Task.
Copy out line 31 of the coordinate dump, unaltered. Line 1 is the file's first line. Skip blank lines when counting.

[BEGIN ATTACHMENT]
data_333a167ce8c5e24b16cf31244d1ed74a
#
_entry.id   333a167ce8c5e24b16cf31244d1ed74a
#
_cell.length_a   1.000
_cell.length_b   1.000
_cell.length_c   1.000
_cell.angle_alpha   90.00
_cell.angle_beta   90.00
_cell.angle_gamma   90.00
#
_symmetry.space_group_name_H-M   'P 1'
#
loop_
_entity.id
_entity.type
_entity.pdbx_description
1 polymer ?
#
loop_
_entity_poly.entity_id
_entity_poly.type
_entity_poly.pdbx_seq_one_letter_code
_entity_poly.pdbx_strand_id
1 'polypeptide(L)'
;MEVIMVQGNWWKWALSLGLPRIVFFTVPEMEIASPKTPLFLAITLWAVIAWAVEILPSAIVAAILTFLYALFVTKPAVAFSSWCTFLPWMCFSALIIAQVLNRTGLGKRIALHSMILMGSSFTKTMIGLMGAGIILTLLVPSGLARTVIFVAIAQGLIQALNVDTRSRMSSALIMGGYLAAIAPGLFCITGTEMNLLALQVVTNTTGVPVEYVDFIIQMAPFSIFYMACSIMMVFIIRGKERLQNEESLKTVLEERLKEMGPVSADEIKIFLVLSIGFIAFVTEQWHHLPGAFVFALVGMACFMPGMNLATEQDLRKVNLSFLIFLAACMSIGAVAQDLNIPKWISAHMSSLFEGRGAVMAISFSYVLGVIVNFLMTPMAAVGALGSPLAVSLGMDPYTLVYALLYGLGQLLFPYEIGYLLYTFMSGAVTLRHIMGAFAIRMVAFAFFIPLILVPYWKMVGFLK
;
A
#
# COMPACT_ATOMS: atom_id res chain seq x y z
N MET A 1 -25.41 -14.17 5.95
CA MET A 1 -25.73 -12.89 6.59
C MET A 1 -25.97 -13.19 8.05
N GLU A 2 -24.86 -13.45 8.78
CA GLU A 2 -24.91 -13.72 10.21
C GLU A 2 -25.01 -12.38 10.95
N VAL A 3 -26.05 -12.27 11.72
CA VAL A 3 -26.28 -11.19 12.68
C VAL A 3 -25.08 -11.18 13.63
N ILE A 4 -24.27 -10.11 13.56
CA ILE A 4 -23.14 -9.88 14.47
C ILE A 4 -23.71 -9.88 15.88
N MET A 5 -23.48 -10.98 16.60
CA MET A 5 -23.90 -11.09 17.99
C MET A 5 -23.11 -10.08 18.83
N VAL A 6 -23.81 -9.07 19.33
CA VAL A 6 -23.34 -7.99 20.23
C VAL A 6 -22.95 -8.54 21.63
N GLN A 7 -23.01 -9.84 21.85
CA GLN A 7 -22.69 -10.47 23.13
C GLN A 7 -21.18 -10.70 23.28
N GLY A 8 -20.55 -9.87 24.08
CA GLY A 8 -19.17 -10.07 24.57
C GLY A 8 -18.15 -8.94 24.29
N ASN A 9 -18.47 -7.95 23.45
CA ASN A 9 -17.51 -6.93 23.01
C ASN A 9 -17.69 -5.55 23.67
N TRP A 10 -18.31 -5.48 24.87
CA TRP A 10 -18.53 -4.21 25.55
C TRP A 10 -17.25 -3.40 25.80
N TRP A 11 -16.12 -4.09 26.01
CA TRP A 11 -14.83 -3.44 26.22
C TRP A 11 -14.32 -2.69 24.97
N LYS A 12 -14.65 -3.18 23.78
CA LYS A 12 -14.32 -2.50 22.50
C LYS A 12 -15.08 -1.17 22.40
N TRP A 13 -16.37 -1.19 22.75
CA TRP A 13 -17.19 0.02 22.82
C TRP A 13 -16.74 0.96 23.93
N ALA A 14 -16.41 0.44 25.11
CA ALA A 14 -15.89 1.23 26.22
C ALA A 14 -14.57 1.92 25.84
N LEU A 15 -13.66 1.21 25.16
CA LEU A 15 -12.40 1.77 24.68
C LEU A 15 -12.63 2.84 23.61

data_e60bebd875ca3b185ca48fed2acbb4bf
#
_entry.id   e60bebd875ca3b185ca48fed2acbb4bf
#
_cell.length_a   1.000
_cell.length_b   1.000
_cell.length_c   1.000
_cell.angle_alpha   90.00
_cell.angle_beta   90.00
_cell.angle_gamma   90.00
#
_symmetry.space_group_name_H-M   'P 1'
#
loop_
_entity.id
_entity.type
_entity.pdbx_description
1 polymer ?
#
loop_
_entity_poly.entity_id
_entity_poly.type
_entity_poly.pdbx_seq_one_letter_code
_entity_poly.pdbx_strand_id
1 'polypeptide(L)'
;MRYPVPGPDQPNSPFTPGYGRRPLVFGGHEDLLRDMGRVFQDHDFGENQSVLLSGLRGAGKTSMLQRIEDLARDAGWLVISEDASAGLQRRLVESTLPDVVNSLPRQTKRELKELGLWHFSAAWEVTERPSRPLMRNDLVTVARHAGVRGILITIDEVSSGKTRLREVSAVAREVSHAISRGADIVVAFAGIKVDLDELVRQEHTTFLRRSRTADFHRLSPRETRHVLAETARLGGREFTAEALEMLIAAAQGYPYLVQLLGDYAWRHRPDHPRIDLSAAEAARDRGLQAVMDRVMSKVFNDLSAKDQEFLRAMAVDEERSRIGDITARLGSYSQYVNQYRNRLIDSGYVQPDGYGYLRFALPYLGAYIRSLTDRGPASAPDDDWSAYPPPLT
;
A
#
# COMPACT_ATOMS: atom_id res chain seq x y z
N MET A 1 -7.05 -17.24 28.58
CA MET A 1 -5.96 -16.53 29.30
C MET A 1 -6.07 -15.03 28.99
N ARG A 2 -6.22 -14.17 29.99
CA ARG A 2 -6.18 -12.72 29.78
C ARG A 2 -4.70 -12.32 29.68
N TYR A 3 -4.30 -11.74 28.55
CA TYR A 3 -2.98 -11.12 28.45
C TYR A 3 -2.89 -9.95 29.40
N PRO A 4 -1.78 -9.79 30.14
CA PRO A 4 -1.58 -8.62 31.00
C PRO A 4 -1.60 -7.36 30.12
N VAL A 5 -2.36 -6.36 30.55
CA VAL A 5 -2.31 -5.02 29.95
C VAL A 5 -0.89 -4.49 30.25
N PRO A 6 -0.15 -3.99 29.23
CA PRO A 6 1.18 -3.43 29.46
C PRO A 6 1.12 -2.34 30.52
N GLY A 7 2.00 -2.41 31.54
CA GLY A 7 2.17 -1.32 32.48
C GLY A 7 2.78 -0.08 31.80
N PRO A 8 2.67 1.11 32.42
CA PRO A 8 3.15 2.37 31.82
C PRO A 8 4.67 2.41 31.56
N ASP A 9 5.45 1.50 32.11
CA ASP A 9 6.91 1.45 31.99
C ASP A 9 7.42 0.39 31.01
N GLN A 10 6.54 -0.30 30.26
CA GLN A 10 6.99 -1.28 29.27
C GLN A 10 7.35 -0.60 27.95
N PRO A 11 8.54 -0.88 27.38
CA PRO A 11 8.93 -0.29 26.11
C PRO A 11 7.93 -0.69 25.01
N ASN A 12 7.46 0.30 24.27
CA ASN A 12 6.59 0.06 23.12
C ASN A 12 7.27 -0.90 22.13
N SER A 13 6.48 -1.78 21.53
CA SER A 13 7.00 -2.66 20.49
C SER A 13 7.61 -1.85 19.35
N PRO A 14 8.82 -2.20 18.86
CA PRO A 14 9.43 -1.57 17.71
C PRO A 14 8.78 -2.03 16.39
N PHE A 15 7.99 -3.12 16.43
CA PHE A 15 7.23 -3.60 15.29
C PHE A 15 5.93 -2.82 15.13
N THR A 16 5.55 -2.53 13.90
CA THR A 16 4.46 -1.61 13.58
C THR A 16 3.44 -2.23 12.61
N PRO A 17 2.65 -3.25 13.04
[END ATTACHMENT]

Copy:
N MET A 1 -25.41 -14.17 5.95